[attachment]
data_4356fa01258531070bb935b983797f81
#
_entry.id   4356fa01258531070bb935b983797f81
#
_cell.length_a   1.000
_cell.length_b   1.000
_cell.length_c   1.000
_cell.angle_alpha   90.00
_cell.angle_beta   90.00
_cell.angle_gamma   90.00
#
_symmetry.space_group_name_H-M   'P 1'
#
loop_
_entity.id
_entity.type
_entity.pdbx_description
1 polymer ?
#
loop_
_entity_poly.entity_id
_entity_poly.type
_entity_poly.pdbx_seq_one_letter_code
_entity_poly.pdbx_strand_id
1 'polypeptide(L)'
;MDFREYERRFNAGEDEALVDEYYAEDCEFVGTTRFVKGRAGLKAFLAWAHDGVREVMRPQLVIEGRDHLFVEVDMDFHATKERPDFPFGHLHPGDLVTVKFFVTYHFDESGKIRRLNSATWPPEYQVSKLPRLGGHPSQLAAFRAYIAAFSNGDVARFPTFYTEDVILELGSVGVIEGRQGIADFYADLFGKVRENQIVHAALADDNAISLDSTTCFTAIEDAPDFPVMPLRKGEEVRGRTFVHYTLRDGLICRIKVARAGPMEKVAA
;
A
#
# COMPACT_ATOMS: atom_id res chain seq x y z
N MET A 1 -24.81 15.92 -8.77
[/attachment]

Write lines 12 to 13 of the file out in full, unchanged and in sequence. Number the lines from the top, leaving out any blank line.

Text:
_symmetry.space_group_name_H-M   'P 1'
#